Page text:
This section is from the book "The Florist And Garden Miscellany". Also see: All New Square Foot Gardening: Grow More in Less Space!.
I hope these flowers will soon be better known, as it is likely at one or the other of the great Northern Exhibitions many will be brought forward, and their merits tested with the best of the varieties raised in other parts of the kingdom. In my last descriptive article I named part of the best; I shall now continue it by giving a few others that I have grown or have seen, both in their best and worst characters. I will first name:
The breeder of this pretty flower is remarkably beautiful, and very tall in growth; the colour brilliant rose. I recollect seeing it near Nottingham a few years ago in its very best character. A splendid feather, rather thickly laid on or plated, but certainly, in its rectified state, approaching more to a byblcemen than a rose. I have seen it placed, when in its breeder state, in the fourth row on best beds, for the sake of the beautiful contrast which it makes with the rectified flowers.
This I have but once seen; a perfect feathered rose, which was its first year in the broken state; since that period the same bulb has invariably produced star and feather. It has a very fine cup; pure rich colour; but unfortunately is as early as Rosa blanca. I recollect seeing it. in full bloom the latter end of April, a flower having been produced at an Auricula-show held at that time.
A very favourite flamed byblcemen; cup short, and beautifully formed; the colour, the most dazzling purple imaginable. It is perfectly pure, and is a match for most of its class. It reaches a second row well, and occasionally will do for a third.
A large and most attractive flower when it is well grown. I have seen it grand. Cup good and pure; flame and feathering heavy; it is apt to open creamy, but this bleaches out. I fear it is much inclined to sport; for this season a blooming offset from the best break I had ever seen came nearly a breeder. It is, when caught, a first-rate byblcemen; at other times very coarse.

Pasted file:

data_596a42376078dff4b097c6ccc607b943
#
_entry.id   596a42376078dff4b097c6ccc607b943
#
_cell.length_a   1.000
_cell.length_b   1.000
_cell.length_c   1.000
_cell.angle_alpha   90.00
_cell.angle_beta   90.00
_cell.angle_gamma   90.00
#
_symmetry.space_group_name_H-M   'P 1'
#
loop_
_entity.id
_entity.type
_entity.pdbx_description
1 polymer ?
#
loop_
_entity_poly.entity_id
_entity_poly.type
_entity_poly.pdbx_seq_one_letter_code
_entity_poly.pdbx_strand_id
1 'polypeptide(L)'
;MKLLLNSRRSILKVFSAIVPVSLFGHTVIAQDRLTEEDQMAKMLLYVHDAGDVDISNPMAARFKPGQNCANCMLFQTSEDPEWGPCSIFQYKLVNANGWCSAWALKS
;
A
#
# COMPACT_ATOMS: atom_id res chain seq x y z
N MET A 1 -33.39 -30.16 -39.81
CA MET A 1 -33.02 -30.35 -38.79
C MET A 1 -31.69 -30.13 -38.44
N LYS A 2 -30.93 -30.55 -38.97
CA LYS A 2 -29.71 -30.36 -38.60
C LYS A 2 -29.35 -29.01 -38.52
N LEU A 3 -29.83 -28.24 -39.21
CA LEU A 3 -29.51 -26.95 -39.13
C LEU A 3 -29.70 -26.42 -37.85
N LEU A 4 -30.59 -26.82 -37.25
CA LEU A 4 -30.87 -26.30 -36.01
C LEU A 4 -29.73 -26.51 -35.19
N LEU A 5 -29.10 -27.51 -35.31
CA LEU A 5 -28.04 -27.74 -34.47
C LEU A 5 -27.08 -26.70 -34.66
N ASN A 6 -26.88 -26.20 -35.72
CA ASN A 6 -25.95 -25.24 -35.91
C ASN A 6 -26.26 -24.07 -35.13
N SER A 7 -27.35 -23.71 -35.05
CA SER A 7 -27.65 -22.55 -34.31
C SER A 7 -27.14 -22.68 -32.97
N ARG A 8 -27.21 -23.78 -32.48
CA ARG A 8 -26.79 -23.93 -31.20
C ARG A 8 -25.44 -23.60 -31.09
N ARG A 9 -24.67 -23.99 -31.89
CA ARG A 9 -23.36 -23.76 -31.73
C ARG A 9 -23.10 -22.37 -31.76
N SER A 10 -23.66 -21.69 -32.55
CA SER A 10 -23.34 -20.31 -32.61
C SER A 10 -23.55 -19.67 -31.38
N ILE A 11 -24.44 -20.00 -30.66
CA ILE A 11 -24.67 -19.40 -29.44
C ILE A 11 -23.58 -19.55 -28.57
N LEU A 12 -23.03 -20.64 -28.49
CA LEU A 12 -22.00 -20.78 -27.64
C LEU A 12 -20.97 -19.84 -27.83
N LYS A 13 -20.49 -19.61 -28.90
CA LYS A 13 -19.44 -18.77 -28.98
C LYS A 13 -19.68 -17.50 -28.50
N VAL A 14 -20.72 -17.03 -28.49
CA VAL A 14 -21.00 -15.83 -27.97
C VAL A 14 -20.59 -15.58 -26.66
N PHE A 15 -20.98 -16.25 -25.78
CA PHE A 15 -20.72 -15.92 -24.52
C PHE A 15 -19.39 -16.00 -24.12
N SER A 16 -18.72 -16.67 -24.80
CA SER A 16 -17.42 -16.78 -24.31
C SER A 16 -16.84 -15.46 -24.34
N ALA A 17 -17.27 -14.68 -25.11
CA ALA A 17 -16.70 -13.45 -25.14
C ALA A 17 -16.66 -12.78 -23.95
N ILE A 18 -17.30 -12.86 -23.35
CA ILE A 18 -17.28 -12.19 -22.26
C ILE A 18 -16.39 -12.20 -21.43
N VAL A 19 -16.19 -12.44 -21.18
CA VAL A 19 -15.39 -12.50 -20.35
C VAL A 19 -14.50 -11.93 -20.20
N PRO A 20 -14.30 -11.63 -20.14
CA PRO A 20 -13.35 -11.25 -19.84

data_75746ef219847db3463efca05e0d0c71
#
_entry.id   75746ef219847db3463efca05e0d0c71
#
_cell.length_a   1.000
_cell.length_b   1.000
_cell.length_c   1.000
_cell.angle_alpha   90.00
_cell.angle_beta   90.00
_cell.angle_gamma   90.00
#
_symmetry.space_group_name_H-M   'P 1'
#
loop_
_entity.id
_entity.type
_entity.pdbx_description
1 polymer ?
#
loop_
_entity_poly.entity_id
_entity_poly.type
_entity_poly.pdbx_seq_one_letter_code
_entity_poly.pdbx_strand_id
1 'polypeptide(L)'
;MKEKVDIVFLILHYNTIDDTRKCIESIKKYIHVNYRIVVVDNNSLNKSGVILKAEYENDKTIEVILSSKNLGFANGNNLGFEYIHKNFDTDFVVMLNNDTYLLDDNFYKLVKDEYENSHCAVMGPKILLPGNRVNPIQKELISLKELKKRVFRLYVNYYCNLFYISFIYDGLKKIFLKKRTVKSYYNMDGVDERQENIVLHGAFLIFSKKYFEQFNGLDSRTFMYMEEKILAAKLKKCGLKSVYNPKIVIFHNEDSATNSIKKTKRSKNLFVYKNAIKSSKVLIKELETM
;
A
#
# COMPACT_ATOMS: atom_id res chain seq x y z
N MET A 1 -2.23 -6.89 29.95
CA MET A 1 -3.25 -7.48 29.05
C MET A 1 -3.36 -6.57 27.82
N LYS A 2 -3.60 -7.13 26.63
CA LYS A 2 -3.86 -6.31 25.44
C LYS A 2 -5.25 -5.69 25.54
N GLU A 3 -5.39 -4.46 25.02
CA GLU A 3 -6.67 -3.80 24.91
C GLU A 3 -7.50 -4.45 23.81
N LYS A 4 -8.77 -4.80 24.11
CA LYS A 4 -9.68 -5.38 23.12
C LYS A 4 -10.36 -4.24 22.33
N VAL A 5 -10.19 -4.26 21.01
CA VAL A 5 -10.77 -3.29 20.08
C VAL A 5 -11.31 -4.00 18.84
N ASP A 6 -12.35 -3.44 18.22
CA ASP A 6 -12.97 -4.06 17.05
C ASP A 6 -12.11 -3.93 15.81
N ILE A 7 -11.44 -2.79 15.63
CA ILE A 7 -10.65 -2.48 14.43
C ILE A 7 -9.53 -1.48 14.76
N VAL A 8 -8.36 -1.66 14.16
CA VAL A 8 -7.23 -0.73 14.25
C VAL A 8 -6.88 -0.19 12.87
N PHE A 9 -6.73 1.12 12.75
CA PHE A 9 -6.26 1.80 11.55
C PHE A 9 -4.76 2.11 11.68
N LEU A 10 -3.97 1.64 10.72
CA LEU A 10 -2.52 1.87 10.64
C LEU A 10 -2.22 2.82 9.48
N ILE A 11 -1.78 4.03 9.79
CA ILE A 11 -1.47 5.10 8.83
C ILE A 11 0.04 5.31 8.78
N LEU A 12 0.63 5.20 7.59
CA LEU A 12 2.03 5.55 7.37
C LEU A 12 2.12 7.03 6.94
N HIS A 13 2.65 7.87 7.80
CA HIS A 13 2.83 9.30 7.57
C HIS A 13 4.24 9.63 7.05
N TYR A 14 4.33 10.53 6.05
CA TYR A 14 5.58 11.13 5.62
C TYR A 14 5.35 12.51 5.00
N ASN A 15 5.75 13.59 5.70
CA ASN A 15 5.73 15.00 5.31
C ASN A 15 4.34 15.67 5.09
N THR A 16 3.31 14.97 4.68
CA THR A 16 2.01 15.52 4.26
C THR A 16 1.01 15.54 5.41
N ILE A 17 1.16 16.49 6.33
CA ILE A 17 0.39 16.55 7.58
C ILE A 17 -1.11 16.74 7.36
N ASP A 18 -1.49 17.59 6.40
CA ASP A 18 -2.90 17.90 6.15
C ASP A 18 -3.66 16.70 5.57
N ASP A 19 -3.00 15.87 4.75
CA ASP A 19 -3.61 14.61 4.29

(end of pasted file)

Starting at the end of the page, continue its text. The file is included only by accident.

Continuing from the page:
A king indeed ! Sportive, but, when right, one of the best feathered bvblcemens in existence. Not so tall as the generality of this class of flowers; the cup large, the feathering very deep and black, the ground-colour beautiful china-white. The contrast is rich beyond description, therefore I will say no more about it, except to ask, Will Wonder beat it?
A very nice thing. A fine flamed byblcemen; this makes a second-row flower, and has much of the character of Grace Darling about it, except being less in all its parts. It is a great favourite of mine; pure and splendid.
A third-row feathered bybloemen. Its general character good, marking decided and strong; it comes out rather creamy, and requires much bleaching. It should be placed in the warmest place on the bed. I have seen it a fine flower.
A variety which has not been brought so prominently before the public as most of the others. The colours are brilliant, and the flame decided; rather apt to break out at the top of the petals. Of robust growth, making a large cup; often coarse. When not grown too strong, it will often bring a winning flower.
This I have seen in several characters. The cup shoulders rather more than the generality; the petals are remarkably broad, and stout beyond any other sort I am acquainted with. The feather intensely dark, with a strong beam or flame up the centre of each petal. A noble fourth row.
I have but once seen in good character. The form is good, the purple light, generally flame and feather.
Added to the above there is a bizarre which I had forgotten to notice, it is called Oriflamme. I do not think Mr. Gibbons named it, but it certainly is one of his. It is a very good and pure cup, with a single flame of bright red, without a particle of feather. Now this is a style of flower that does not suit northern growers, which is one reason why it is not seen more frequently.
I have now, Mr. Editor, done till the blooming season is past, when, if nothing unforeseen happens, and my remarks suit your readers, you shall hear from me again.
H. S. M.